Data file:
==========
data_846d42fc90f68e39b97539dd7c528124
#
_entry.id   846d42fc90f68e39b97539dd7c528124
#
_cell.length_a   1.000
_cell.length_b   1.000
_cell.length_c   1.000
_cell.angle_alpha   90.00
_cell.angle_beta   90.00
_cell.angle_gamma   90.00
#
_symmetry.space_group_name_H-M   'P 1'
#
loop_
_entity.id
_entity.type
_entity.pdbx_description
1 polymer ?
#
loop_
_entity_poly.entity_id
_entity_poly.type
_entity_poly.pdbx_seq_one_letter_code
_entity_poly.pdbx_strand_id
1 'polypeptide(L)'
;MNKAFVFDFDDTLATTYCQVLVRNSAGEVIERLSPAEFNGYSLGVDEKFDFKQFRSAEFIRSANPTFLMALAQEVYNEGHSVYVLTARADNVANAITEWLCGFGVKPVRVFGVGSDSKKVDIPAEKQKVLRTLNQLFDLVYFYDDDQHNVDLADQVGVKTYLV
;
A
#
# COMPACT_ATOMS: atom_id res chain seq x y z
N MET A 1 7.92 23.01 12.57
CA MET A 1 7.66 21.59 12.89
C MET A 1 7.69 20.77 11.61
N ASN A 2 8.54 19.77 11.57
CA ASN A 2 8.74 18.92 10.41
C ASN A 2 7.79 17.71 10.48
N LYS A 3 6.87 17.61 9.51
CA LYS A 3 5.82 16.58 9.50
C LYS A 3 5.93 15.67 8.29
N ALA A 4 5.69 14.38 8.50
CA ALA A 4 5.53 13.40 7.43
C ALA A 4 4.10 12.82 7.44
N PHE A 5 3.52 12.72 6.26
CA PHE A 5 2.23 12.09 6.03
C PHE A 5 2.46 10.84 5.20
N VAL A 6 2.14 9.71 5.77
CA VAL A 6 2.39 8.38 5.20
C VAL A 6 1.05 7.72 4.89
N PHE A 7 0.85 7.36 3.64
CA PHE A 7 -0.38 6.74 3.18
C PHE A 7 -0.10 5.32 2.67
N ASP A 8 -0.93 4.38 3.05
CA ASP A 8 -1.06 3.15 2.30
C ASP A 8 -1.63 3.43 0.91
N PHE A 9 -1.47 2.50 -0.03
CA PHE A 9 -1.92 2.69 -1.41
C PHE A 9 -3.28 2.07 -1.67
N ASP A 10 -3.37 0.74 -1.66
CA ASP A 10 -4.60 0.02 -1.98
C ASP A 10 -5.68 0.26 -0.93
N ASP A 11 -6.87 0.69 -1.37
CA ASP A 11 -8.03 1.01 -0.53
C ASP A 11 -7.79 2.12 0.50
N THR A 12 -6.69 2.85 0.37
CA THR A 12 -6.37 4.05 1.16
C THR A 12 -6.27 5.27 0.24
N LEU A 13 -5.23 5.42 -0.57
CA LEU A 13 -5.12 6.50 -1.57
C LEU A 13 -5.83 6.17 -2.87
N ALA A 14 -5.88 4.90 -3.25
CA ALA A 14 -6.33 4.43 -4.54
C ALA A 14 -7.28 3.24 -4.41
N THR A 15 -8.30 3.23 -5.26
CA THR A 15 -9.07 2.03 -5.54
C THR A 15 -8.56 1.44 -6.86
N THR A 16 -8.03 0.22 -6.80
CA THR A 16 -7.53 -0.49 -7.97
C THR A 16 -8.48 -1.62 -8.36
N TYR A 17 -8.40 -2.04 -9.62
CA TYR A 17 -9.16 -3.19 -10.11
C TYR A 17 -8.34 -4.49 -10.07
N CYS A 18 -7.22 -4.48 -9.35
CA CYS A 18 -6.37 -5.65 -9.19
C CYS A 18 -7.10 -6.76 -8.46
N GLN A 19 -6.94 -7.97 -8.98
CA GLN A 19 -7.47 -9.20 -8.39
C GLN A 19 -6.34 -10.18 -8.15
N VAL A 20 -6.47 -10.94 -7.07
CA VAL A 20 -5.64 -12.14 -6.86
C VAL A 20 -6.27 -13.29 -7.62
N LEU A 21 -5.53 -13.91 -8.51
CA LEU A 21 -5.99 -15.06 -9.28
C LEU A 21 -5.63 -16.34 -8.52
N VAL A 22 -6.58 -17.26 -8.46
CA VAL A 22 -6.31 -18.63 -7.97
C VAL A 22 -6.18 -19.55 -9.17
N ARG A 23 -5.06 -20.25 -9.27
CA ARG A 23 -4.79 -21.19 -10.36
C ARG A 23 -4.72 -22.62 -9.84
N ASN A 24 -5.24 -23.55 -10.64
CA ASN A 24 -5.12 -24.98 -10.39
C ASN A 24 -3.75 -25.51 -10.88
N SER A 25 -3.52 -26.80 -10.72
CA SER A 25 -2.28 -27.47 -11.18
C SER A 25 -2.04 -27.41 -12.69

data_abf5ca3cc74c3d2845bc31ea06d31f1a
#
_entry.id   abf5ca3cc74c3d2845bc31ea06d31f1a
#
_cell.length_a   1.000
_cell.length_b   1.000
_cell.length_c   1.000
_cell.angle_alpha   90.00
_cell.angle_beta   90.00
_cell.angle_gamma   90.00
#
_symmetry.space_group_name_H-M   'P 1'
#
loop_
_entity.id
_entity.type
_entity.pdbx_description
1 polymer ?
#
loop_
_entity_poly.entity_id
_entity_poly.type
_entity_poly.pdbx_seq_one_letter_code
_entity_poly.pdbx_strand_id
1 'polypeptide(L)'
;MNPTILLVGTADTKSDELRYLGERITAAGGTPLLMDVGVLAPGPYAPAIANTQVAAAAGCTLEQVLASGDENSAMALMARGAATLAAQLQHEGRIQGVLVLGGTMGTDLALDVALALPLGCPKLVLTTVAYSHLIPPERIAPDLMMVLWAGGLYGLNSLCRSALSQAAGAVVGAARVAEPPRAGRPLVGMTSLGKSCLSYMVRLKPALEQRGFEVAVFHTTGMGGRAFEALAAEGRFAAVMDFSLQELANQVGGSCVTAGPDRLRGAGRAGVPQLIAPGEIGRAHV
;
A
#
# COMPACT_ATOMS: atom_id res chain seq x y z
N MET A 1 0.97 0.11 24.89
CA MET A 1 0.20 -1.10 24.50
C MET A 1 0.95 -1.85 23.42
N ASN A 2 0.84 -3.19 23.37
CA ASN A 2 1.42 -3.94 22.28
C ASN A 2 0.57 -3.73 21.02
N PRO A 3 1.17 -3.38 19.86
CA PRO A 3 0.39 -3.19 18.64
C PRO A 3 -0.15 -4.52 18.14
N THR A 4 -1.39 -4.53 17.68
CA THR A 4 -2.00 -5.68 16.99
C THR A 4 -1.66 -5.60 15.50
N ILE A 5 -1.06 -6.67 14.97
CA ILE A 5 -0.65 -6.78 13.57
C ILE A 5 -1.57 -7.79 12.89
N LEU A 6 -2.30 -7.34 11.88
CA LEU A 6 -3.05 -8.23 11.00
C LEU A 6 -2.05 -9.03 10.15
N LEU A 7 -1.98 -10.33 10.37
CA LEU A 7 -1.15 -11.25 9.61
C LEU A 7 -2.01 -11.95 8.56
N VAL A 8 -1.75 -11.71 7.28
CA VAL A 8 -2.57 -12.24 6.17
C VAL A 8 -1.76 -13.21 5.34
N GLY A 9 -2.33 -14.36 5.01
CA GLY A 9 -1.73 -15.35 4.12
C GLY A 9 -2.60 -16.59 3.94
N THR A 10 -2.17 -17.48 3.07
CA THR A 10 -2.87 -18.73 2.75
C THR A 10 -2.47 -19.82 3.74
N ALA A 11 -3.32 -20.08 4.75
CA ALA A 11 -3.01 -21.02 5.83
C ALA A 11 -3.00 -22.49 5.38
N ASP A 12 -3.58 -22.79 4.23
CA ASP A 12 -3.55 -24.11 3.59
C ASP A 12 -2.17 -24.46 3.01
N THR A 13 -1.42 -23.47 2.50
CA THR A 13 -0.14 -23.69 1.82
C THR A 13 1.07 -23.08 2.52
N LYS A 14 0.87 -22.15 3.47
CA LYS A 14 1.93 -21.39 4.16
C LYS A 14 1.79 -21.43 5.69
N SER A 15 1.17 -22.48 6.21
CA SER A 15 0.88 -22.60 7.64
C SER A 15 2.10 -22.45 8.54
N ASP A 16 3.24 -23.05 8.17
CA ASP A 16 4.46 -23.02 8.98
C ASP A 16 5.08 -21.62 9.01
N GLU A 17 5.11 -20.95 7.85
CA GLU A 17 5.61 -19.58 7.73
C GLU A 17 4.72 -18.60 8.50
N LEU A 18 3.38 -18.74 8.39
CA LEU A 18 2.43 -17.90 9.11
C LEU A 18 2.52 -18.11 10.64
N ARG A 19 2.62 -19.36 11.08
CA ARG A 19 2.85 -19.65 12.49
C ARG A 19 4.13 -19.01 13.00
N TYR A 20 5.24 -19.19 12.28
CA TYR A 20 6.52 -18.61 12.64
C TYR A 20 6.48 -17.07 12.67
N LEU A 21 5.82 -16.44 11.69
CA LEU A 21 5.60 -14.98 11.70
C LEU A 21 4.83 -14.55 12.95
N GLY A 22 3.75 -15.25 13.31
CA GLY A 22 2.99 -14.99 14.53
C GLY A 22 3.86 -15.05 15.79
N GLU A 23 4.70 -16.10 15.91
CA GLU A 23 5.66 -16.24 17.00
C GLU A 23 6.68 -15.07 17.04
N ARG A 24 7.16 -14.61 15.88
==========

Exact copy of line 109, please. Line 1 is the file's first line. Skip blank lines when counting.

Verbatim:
#